In this example, you examine another example of a generalized linear model: Poisson regression. A Poisson regression analysis might be appropriate when the response variable represents counts or rates. If your explanatory variables are all nominal (that is, you can write a contingency table that contains the data), then the Poisson model is often called a log-linear model.
Counts are always nonnegative, but a linear model can predict negative values for the response. Consequently, it is common to choose a logarithmic link function for the response. That is, if the response variable is Y and the expected value of Y is , a Poisson regression finds parameters that best fit the data to the model .
Sometimes the counts represent the number of events that occurred during an observed time period. Some counts might correspond to longer time periods than others do. In this situation, you want to model the rate at which the events occur. When you model a rate, you are modeling the number of events, Y, per unit of time, T. The expected value of the rate is , where is the expected value of Y. In this case, the Poisson model is . By using the fact that , this equation can be rewritten as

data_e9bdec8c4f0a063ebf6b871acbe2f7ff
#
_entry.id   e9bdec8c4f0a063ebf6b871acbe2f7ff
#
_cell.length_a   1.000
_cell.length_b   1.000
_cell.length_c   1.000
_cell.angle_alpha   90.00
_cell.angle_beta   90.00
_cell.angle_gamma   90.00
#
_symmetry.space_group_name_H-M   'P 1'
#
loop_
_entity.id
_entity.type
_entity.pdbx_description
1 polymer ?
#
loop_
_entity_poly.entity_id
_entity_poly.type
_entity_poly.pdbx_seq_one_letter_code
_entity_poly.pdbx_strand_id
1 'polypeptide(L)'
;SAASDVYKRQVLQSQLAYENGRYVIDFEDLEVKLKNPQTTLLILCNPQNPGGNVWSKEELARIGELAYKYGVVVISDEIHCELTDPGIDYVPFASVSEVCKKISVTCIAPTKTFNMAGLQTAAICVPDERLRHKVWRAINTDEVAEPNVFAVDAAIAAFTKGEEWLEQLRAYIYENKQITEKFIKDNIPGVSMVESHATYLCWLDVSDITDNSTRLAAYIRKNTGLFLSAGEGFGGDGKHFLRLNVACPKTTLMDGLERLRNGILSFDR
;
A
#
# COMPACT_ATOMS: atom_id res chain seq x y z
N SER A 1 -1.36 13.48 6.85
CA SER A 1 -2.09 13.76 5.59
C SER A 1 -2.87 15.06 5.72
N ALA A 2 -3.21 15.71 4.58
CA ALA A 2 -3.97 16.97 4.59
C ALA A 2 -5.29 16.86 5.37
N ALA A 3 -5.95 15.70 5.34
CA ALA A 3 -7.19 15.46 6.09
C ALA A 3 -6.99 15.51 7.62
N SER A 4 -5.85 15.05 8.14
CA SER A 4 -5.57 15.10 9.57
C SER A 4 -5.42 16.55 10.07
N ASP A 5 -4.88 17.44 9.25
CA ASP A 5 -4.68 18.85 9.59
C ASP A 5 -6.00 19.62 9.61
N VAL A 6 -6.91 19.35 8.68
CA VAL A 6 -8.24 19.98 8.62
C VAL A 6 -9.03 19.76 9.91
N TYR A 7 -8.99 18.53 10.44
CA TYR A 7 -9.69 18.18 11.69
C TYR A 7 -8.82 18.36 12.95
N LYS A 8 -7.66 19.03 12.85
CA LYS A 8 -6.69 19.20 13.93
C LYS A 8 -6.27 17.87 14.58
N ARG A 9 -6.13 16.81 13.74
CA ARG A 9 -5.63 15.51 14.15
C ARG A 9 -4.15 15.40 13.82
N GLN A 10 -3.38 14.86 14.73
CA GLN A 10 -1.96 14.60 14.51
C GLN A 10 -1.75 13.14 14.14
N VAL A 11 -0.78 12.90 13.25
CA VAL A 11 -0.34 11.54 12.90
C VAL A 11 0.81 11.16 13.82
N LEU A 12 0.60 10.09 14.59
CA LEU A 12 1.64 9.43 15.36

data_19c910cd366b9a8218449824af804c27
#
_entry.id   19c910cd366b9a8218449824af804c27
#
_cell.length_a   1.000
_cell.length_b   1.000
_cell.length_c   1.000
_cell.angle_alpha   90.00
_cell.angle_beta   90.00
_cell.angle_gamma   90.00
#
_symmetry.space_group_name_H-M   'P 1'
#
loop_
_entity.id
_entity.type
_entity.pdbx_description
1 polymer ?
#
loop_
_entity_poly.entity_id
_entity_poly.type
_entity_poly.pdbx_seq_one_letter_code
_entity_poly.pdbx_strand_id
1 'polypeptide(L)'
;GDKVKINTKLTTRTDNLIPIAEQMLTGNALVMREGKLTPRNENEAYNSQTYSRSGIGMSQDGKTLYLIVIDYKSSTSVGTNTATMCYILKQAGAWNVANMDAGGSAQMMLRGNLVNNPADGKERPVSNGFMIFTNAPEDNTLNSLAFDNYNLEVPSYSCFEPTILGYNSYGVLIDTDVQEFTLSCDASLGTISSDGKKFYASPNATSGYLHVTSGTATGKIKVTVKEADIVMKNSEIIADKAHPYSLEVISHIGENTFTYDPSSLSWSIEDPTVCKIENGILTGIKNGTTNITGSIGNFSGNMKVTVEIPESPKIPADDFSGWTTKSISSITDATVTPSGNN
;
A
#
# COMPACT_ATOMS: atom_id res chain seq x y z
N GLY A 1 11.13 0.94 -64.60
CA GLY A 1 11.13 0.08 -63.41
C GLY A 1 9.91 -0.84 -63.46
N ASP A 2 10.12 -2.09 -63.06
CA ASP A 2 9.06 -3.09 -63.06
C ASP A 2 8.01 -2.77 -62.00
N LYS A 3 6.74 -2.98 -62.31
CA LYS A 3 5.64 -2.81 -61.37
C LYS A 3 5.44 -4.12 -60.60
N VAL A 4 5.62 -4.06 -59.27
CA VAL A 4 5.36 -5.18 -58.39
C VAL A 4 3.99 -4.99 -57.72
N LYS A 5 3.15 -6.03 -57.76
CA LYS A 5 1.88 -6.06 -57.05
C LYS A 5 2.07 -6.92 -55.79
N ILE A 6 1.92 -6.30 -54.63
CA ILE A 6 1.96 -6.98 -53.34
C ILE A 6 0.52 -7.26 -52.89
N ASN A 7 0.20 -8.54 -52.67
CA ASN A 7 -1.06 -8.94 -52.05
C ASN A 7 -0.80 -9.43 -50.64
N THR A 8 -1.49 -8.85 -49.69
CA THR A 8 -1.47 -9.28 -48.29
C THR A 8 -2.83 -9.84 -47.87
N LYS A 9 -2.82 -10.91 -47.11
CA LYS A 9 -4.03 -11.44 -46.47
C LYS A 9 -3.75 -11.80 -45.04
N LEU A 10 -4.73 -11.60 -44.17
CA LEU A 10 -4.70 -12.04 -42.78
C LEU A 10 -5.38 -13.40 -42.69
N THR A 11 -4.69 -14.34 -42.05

The term is called an offset variable.
The example in this section fits a Poisson model to data in the Ship
data set. The data and analysis are from McCullagh and Nelder (1989). The response variable, Y
, is the number of damage incidents that occurred during the number of months that ship was in service (contained in the months
variable). As discussed in the previous paragraph, the quantity is an offset variable for this model. The three classification variables are as follows:
the ship type (type
), which contains five levels, a–e
the year of construction (year
), which contains four levels: 1960–64, 1965–69, 1970–74, and 1975–79
the period of operation (period
), which contains two levels: 1960–74 and 1975–79